(C) Nuisance:  It may be 3:00 a.m. and he has been at it for an hour.  Before you scold, be sure it is nuisance barking and not something that needs attention.  Far too often people have told their dog to shut up, only to find something was amiss and they were in danger.  Most happy, contented dogs will not nuisance bark  If you determine that the constant barking over a week is just boredom, a “Citronella Collar” works great.  After one or 2 uses, just the sight will quiet the barking.  Never leave it on for more then half an hour at a time as their sense of smell is so acute, it can make some dogs literally sick.

      (D) There is also the “reminder” bark.  Did you forget it was feeding time, or time for his walk?  He may not be able to tell time, but they have an inner clock and will remind you.  Also understand, they are not apposed to walking in the rain and can not understand why you would be.

 
(3) Toys & Chewing:

     (A) Provide plenty of toys that are his to chew up. Nyla bones, rope toys, heavy rubber toys, old tennis shoes and for small dogs fiber filled stuffies are acceptable toys. Kongs are great if you remember to keep them washed after he’s done. Please do not give rawhides to strong chewers.  Rawhide is NOT bio-degradable in the stomach and can clog their intestines if they bite off chunks.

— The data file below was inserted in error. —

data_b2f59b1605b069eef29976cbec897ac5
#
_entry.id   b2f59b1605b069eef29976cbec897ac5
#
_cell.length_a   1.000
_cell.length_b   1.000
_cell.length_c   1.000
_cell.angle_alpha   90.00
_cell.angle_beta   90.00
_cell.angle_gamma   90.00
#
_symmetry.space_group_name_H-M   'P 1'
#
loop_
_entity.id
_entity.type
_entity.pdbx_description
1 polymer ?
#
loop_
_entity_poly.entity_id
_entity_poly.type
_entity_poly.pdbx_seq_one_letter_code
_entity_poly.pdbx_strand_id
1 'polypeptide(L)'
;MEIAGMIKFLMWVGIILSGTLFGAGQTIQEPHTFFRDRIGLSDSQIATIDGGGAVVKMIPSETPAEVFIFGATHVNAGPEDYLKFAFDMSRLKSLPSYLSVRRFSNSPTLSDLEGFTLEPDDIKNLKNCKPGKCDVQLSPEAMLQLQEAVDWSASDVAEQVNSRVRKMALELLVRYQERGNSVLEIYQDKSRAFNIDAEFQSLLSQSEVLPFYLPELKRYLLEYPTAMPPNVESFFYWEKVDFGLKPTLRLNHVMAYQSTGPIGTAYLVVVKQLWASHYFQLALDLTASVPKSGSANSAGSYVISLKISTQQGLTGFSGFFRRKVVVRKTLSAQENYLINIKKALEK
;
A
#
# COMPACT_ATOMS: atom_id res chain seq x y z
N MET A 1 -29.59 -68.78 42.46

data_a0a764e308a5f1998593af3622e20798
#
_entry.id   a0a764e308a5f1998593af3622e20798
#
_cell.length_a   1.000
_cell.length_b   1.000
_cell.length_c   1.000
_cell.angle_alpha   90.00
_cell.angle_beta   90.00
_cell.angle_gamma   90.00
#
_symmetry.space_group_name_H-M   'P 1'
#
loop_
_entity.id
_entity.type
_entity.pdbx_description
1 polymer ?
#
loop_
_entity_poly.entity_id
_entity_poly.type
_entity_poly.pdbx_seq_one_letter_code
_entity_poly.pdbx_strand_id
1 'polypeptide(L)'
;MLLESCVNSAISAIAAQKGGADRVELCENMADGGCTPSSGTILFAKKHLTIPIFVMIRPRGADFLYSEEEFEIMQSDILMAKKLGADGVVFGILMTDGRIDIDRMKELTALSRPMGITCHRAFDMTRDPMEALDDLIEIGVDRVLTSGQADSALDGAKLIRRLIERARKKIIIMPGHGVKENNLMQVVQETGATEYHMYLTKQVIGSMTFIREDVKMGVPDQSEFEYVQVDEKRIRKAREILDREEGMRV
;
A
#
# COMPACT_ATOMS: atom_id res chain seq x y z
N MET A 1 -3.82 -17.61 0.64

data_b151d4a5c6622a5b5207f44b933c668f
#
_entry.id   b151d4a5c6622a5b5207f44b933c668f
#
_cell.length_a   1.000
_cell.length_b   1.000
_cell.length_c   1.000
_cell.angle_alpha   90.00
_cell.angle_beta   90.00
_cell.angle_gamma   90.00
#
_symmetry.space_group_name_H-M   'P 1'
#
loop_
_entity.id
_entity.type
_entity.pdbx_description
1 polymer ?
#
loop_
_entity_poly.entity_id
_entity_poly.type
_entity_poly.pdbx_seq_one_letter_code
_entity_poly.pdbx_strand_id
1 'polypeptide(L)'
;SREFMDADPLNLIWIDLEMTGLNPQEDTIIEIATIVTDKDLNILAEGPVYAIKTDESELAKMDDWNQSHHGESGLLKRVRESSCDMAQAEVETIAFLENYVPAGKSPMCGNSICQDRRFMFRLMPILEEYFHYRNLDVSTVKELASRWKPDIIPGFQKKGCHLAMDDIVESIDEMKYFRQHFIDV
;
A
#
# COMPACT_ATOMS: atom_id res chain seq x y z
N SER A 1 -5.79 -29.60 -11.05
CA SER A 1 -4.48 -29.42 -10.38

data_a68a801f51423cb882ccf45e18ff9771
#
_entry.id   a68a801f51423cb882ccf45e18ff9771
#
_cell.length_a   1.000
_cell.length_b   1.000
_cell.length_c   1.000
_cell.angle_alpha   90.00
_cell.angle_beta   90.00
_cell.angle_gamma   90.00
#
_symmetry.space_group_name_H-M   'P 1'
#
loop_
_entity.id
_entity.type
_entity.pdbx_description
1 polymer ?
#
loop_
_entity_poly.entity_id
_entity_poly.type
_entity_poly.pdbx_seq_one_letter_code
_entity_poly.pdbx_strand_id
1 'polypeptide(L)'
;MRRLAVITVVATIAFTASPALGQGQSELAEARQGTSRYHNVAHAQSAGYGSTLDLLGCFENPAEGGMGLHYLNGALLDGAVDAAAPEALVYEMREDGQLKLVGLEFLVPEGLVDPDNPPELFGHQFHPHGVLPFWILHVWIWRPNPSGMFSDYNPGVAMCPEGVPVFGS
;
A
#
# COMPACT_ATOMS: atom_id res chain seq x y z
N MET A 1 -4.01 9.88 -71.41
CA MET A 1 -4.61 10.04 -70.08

(B) If he is chewing on something he should not have, give him one of his toys to chew on.  Keep things picked up that he is not to have.  If it is within reach, he will think it is his.  If furniture is his choice for teething, spray it with Bitter Apple, Phooey or some other safe but bad tasting dog deterrent. (I use a touch of the Hard as Nails fingernail hardener on the legs of furniture that they head for.  It lasts about 4 days, but by then they have decided it is not good).